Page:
- Dr. Takashi Kumagai, Research Group Leader, Fritz-Haber-Institut der Max-Planck-Gesellschaft (Berlin)
Visited Researchers and Institutions:
- Prof. Alexander Colsman, Professor, Karlsruhe Institute of Technology （KIT）Energy Center
Duration of stay：March 6-21, 2019
- Establishing Collaboration with German researchers for preparing samples for direct observation of a novel proton conduction mechanism proposed by the ECR
- Networking with researchers working on proton conduction research in Germany
- Networking with researchers related to HeKKSaGOn (German-Japanese University network)
Motivation for AIDA application
Collaborative research network for observing behavior of protons.
Proton conduction phenomena are important in many research fields. However, there are few studies directly observing their behavior because of protons’ fast movement. I have theoretically proposed a new proton conduction mechanism called “packed-acid mechanism”, but have not been able yet to show its actual movement based on the mechanism. Meanwhile, Dr. Kumagai, a research group leader in the Fritz-Harber-Institut, succeeded to observe proton transfer directly by using a scanning tunneling microscope (STM). Moreover, the spectroscopy techniques of this institute are world class, and it has many unique custom-made instruments. I thought about setting up a collaborative research network in which Kyoto University could provide samples and Fritz-Harber-Institut technology for observation. This would be beneficial for both research institutions and the development of science as a whole. Therefore, I applied for this program.
Established collaboration with Fritz-Haber-Institut and KIT Energy Center.
I had an opportunity to give a talk on the packed-acid mechanism, to exchange opinions with researchers and to conduct a tour at the laboratory. I was able to obtain a deep insight into observation techniques other than STM possessed by the Institute, and obtained directions on important conditions for samples in which the movement of protons in packed-acid mechanism can be observed. Moreover, it turned out that observation technology can be applied also to the new catalyst for ammonia synthesis.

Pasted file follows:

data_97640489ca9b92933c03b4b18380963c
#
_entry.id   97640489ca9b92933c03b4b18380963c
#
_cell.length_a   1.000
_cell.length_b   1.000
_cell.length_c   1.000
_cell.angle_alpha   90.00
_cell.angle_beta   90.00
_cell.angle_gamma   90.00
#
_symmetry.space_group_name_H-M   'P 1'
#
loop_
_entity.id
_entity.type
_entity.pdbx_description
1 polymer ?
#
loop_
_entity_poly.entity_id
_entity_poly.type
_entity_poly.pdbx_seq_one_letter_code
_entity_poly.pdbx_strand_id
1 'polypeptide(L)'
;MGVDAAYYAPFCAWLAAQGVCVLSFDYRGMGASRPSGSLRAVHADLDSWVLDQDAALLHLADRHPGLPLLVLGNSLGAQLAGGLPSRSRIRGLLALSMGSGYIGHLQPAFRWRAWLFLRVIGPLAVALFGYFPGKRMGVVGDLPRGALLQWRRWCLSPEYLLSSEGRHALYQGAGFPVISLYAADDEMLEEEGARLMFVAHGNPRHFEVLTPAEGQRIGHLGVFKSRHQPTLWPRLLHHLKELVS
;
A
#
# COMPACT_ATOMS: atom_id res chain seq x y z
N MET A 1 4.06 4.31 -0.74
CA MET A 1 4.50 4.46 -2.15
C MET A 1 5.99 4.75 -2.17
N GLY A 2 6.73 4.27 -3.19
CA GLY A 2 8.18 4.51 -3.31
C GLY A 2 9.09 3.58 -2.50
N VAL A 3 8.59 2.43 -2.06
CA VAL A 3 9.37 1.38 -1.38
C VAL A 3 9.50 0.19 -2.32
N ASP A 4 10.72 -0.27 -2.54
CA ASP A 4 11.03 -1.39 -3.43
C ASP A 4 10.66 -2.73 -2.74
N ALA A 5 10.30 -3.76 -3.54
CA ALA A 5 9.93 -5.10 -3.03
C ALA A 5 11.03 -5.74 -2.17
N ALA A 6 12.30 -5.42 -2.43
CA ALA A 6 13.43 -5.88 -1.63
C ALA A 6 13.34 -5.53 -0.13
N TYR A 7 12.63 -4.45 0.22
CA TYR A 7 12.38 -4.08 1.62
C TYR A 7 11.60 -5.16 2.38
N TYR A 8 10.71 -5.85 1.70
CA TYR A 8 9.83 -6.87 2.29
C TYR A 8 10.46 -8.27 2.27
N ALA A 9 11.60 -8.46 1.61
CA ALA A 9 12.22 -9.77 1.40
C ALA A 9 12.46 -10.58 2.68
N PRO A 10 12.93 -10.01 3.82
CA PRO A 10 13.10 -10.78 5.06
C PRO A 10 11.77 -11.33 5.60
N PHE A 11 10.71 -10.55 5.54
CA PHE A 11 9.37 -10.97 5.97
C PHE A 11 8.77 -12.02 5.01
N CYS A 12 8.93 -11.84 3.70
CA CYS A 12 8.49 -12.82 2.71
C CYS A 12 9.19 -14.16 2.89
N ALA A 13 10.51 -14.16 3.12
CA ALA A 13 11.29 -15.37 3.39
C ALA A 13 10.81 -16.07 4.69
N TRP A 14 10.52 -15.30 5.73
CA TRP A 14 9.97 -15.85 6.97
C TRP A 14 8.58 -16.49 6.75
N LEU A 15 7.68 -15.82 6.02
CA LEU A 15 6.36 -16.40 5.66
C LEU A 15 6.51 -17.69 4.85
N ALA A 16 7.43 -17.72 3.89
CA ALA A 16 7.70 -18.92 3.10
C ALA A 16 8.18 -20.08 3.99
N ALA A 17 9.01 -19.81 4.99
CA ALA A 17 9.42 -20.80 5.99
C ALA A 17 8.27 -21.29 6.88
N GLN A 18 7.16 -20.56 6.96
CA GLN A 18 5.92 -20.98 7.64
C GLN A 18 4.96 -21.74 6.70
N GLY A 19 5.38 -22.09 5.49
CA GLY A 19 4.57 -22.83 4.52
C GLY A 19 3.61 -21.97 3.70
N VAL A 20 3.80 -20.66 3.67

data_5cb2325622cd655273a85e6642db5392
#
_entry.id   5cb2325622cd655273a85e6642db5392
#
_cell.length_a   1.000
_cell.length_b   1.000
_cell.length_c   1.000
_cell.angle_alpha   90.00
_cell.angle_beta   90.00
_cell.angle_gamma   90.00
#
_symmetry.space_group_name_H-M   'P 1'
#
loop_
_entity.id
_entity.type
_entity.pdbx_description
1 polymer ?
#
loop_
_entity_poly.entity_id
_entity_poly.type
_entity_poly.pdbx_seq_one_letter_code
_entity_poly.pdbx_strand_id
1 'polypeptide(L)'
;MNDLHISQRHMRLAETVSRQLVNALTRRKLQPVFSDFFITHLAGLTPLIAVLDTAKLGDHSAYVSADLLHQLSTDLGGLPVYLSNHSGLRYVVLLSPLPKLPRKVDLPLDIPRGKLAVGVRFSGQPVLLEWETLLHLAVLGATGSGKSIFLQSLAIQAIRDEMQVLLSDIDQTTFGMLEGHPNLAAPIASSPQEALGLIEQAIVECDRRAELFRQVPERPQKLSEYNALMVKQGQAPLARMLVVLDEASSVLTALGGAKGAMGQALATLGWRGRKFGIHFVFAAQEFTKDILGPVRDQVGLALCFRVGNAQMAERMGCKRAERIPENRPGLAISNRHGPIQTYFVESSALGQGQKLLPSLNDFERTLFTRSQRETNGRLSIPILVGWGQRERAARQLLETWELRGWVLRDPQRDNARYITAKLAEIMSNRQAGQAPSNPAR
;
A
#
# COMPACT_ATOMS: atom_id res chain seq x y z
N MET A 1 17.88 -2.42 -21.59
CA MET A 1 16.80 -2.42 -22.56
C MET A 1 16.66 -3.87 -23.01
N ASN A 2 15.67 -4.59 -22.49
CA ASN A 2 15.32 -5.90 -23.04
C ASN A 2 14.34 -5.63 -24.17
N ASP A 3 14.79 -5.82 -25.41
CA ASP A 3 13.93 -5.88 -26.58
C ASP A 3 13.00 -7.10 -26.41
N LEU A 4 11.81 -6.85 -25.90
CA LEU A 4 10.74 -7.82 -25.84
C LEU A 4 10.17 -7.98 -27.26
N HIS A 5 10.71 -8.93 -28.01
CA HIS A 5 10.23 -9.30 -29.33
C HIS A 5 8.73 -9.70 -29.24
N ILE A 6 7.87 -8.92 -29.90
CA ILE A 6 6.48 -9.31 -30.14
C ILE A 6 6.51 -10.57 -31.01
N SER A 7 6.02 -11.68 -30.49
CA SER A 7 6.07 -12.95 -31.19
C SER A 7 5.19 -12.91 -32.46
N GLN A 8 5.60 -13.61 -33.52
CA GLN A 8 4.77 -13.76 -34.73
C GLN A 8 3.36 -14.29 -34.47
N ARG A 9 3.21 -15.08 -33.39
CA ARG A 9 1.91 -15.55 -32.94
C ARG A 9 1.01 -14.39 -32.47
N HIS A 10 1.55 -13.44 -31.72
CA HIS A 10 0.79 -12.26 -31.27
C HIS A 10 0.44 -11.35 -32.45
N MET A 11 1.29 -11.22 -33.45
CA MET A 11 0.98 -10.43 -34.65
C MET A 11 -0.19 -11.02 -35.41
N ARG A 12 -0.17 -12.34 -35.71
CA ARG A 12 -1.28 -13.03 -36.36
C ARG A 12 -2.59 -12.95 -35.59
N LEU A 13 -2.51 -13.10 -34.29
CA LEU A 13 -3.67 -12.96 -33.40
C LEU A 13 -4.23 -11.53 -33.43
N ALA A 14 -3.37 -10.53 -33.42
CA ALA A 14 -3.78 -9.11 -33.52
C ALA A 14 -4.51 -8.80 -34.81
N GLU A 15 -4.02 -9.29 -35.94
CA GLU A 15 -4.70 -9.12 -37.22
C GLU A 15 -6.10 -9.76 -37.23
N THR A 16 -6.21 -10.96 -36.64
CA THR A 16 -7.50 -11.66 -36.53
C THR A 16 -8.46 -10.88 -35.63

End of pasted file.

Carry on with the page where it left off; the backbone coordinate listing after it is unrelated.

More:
My next destination was the Energy Center at Karlsruhe Institute of Technology (KIT), which is closely collaborating with Kyoto University through HeKKSaGOn (a network of six universities in Japan and Germany) and the Kyoto University European Center in Heidelberg. Professor A. Colsman, who participated in the 6th HeKKSaGOn President’s Meeting (April 2018, Osaka), introduced the laboratory equipment, facilities, and actual experiments. It was a good opportunity to explore the possibility of research collaboration using technologies the Kyoto University laboratory holds.
Prof. Keiichi Ishihara, the head of the group I belong to and the dean of graduate school of energy science accompanied me at this visit. It was an opportunity to explore the possibilityof collaborative research not only on proton conduction but also on various subjects and the possibility of exchanging student on a lab scale.
Meeting with Prof. Alexander Colsmann, the head of KIT in HeKKSaGOn
I would like to start preparing samples of proton conducting materials and ammonia synthesis catalysts for observation at the Fritz-Harber-Institut. After I got the positive results for the preparation, I would like to apply for funding for international joint research and start collaboration. In addition, we intend to deepen the mutual exchange of students and researchers through the collaboration and construct network that leads to the solution of global issues.